IBM Corp. narrowly missed revenue expectations for the first quarter but strong earnings results and strength in its software business helped drive shares up nearly 2% in after-hours trading.
The enterprise computing giant reiterated its full-year outlook of revenue growth in the 3% to 5% range while cautioning that there could be some weakness in its consulting business. Revenue rose 4.4% from a year earlier in constant currency terms, to $14.25 billion, but that was about $100 million below Wall Street’s consensus estimate. However, IBM said the strong U.S. dollar lowered adjusted revenue by more than $1 billion.
Adjusted profits of $1.36 a share beat consensus estimates of $1.26 per share and free cash flow of $1.3 billion was well ahead of consensus estimates of $870 million.
Software revenue inched up 1.6%, to $5.9 billion, and the company’s Red Hat unit had strong 8% growth. Consulting revenue rose 8.2% when adjusted for currency, to $5 billion was up 8.2%. All those figures were in line with expectations.
The company’s infrastructure business, which includes mainframe computers, came in just short of estimates at $3.1 billion, affected by last year’s launch of a new generation of mainframe computers.
Growth and cash flow
“We had a good start to the year with mid-single digit revenue growth at constant currency in line with our midterm model and growth in free cash flow,” Chief Executive Arvind Krishna (pictured) said in prepared remarks. “Performance was led by software and consulting as clients continue to accelerate their digital transformations, modernizer applications, automate their workflows and create flexible and secure hybrid cloud environments.” He reiterated that revenue and cash flow growth are top priorities for the company for the remainder of the year.
Investors were encouraged that the company stayed the course on full-year forecasts while cautioning that the spending environment remains unpredictable.
“IBM’s expectations qualify as a sort of cautious optimism, which seems entirely sensible given its exposure to global economic circumstances that are more volatile than in the U.S.,” said analyst Charles King of Pund-IT Inc. “But it also demonstrates how IBM and some other enterprise infrastructure-focused vendors have avoided much of the pain that many consumer product vendors are suffering.”
Consulting business slowing
However, Constellation Research Inc. Principal Analyst Holger Mueller noted that IBM’s overall growth was below inflation, “so IBM impossibly shrunk in real dollars,” he said. Noting that Krishna warned that the consulting base may be experiencing some softness, he noted that the company’s focus on margin growth may argue against keeping the consulting arm for the long term.
“With gross profit close to 80% in software, 52% in infrastructure and 44% in financing, the question is: How long should IBM keep consulting [and its 25% margins] around?” he asked.
In an earlier interview with Barron’s, Krishna acknowledged that “there’s been a little bit more slowdown on consulting in North America than I would have expected six months ago.” However, he said the company’s focus on vertical market applications of artificial intelligence in industries like customer care, digital workers, information technology operations and cybersecurity requires a high level of customer contact.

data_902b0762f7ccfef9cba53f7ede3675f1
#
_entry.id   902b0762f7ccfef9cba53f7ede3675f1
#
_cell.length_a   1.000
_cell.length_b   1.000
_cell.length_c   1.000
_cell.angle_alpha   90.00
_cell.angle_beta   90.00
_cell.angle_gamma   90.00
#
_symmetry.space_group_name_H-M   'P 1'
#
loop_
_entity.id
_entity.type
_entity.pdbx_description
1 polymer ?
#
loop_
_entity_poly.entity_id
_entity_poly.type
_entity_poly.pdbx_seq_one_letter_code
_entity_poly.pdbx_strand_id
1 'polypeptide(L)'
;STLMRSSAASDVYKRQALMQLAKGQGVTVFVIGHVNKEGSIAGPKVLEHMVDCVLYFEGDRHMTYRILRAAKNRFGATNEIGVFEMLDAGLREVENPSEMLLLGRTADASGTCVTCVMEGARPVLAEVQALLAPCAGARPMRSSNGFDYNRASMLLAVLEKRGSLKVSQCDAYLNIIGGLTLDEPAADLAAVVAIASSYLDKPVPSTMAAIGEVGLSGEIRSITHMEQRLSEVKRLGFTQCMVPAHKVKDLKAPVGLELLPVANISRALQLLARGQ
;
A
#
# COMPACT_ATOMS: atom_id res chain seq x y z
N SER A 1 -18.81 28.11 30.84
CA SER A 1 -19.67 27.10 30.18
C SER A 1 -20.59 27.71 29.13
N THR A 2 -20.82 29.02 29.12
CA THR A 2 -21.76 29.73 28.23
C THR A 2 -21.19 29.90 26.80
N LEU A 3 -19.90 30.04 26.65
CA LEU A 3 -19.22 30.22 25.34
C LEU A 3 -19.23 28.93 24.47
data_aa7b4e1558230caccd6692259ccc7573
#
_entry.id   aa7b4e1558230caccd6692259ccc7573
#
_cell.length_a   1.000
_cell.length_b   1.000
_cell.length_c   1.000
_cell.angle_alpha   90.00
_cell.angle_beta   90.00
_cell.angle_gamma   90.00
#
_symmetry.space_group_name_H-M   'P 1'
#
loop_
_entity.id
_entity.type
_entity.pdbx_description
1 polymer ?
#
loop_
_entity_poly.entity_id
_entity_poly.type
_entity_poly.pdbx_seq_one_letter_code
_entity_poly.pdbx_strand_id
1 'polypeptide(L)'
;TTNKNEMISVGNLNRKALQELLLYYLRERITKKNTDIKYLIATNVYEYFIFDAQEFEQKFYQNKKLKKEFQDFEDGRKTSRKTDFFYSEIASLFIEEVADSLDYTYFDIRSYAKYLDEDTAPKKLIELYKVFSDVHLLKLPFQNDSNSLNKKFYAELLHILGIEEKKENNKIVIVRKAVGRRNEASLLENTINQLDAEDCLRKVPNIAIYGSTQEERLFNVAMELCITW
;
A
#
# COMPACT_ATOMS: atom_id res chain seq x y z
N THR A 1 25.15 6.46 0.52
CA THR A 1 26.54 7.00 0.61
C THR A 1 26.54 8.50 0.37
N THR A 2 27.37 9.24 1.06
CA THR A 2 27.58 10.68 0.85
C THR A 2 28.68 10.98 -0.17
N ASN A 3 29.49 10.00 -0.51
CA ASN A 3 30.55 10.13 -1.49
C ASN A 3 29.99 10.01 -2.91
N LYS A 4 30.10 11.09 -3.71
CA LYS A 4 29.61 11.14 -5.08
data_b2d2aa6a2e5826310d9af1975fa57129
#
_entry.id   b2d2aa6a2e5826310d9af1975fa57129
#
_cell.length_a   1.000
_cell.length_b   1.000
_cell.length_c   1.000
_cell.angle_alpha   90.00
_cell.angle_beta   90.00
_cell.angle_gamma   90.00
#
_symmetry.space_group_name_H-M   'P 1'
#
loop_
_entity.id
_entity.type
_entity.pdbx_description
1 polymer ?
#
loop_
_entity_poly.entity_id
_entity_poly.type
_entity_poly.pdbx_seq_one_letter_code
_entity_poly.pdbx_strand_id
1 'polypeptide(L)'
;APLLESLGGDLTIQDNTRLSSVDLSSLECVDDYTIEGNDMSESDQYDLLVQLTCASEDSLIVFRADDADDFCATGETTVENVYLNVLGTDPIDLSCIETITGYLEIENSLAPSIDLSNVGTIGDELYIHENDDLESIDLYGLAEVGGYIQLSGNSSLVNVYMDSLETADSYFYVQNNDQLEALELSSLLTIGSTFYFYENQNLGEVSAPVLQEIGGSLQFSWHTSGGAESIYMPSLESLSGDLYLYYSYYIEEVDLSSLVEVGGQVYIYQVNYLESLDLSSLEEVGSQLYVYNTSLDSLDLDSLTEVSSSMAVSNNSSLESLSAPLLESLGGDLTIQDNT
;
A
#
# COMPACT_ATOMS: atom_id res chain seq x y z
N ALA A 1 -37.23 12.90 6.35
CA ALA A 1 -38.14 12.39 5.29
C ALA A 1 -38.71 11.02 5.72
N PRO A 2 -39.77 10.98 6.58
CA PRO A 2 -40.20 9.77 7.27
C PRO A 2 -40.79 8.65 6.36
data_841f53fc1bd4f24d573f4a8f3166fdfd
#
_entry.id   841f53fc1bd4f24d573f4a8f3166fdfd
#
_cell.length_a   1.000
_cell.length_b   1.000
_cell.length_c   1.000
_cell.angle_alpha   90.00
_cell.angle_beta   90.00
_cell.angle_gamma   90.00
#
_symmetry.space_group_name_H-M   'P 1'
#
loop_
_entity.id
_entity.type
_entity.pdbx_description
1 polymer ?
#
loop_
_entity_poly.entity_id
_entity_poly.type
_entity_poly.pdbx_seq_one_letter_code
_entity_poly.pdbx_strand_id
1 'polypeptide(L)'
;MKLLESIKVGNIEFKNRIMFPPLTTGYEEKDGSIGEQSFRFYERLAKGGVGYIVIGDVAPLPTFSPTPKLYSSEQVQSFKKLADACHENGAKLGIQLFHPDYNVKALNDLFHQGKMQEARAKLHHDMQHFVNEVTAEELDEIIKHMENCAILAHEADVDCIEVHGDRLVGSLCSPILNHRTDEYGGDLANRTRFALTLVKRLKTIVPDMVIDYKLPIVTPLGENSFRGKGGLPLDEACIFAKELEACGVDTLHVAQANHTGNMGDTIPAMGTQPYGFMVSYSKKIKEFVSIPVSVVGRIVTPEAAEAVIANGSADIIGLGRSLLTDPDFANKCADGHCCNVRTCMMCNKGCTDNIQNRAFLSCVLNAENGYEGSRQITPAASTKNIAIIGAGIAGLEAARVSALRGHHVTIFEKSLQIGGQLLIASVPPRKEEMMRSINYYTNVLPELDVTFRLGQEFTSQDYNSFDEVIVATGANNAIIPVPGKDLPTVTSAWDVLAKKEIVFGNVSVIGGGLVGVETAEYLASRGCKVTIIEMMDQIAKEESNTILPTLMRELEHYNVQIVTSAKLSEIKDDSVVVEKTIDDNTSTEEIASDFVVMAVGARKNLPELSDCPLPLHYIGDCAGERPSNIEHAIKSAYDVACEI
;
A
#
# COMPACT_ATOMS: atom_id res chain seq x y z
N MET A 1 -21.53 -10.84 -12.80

Artificial intelligence, an area in which the company was a pioneer with its Watson question-answering computer, will be a strong focus going forward, Krishna said. “AI is projected to add $16 trillion to the global economy by 2030 and early client engagements experience a 70% faster time to value” with AI compared with conventional data processing projects, he said.
Infrastructure growth slows
Revenue for the company’s z Systems mainframe line grew 11% at constant currency rates, while distributed infrastructure sales were flat. Infrastructure revenue for the full year is expected to decline in line with the end of a product, said Chief Financial Officer James Kavanaugh, although he noted that IBM has shipped twice as much computing power in sales of its z15 mainframes than its predecessor z14.
Pund-IT’s King noted that IBM’s decision to jettison some of its low-margin businesses and focus on enterprise sales has helped insulate it from the overall tech industry downturn.
“Large organizations have the means to invest in solutions and services that they believe can help them improve or grow,” he said. “IBM’s laser focus on enhancing and strengthening core processes, including advanced analytics, business transformation, security and operations, makes it a trusted partner.” That, in turn has helped it avoid the painful “serial layoffs” that some of the more consumer-focused technology firms have experienced over the past year.
Your vote of support is important to us and it helps us keep the content FREE.
1-click below supports your our mission for providing free content.
Join Our Community on YouTube
Join the community that includes over 15k #CubeAlumni of experts including Amazon.com CEO Andy Jassy, Dell Technologies founder and CEO Michael Dell, Intel CEO Pat Gelsinger and many more luminaries and experts.